Through happy coincidence or divine appointment there are people who cross our path during life who have a great impact on us. One such person for me is definitely Colin Jones. Since well before I started ‘Metamorphosoz’ I have been convinced that you have to know where you are coming from to know where you are going. History shows us through successes and failures what works – and what doesn’t. However, random history taken out of context, with contrasting perspectives of the same historical event as witnessed by different nations, may result in incorrect conclusions being reached. It is important to find a mind that can meld information from many sources, interpret it through comparison or language translation and explain it in simple terms that can be readily understood by those searching for answers. In Colin I have found such a mind, such a mentor. He has shown me that it is often the slightest nuance, the minutest of detail that can deliver to us an accurate story or a complete misinterpretation.
On our first meeting he left me speechless as I listened in awe of his knowledge. His ability to make connections between history, geography, different cultures and their achievements was inspirational. The depth of his understanding and logical reasoning is backed by research. His willingness to freely share his knowledge has given me a much better understanding of the world and its history. It has brought clarity to issues that have troubled me as I have attempted to put reason to the historical events that have taken place, not just in Australia but throughout the world.
In his spare time Colin visits high security prisons to teach and lecture to the inmates. Through his gentle but firm approach he helps them explore their past, question the reasons behind their wrong doings, bring understanding to the choices they have made and offer solutions through the knowledge he imparts. During his lectures he makes a point of letting his students question everything they hear and learn about, getting into the habit of researching the facts to ‘really know and understand’. He offers security and empowers them to stand up for themselves as they understand who they are and where they have come from. I have seen his students make connections between their own lives and the history that they have learned about, drawing parallels which in turn enable them to be proud of who they are, their heritage, and – most importantly – shows them where they are going to.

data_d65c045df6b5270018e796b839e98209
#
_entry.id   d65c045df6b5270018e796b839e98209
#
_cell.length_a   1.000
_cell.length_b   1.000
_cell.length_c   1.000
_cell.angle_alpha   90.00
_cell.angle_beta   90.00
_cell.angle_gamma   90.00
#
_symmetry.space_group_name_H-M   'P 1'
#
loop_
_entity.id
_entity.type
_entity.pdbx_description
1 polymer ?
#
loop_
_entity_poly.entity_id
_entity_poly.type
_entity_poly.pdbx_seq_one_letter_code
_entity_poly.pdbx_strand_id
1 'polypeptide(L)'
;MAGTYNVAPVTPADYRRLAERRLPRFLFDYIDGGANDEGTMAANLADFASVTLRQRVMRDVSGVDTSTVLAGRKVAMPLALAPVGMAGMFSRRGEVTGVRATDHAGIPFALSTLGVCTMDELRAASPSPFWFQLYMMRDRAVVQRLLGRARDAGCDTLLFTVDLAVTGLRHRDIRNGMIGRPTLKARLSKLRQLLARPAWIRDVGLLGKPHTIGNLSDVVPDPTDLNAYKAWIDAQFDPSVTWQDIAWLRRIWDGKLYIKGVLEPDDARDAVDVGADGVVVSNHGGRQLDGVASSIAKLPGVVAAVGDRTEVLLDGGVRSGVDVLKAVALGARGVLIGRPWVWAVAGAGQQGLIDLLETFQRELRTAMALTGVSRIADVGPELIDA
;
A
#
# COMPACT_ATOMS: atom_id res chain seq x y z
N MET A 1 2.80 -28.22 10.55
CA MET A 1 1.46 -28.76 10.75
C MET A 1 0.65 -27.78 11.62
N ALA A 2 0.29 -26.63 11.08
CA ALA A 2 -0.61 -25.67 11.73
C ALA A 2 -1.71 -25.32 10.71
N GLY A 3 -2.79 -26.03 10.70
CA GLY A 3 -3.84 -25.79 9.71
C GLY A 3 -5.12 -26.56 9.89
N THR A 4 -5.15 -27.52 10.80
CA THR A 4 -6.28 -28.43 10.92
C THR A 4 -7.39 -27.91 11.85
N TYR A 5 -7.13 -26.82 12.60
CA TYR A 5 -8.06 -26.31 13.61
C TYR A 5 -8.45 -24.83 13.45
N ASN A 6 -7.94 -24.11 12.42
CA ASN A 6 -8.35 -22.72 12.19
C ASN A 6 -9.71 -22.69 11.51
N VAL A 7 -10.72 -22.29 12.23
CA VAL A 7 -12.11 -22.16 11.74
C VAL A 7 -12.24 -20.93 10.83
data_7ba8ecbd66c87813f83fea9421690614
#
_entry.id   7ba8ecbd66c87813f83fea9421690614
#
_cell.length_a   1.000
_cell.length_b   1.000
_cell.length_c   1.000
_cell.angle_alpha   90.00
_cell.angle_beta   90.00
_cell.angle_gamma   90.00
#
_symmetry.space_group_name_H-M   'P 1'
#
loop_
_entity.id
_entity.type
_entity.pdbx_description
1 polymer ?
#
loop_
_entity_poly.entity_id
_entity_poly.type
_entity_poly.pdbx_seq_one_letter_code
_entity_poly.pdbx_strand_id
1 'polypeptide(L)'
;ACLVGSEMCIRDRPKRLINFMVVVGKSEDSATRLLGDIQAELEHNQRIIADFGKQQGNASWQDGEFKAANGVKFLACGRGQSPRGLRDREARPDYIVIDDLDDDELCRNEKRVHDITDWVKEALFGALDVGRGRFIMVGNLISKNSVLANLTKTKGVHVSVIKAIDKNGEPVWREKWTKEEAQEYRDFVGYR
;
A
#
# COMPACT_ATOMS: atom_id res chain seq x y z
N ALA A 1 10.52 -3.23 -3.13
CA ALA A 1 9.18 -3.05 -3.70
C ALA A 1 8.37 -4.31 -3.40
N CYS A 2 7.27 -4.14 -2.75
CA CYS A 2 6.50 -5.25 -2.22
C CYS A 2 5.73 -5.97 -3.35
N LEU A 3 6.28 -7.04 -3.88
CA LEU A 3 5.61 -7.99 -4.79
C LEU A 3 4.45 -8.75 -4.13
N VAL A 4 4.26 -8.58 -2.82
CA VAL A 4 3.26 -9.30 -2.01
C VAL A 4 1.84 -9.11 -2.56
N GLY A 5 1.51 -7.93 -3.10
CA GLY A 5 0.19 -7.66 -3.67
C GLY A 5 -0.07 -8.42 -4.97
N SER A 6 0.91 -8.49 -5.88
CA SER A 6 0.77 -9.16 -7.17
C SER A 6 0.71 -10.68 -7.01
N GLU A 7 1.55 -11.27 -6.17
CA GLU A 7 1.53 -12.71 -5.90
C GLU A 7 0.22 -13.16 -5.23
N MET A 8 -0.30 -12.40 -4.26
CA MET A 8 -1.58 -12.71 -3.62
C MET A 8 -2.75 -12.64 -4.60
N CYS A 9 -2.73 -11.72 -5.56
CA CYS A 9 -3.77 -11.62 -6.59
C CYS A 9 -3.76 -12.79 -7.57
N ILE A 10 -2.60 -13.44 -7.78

David Unaipon believed that ‘the Aborigines transition to European society should be facilitated through education’. Colin has perpetuated this belief. Stressing, that there is power in knowledge and history. His depth of knowledge is an inspiration, his desire to share it unlimited and his love of people palpable. He wants to see his troubled students turn from violence as their way of solving a problem to a life where knowledge is their strength. In this way they can turn from a life of adversity to one of victory.
To reinforce his teachings, he uses the following quote as a constant reminder:
‘The pen is mightier than the sword.’
(Edward George Bulwer-Lytton, 1803 – 1873, British politician, author and playwright)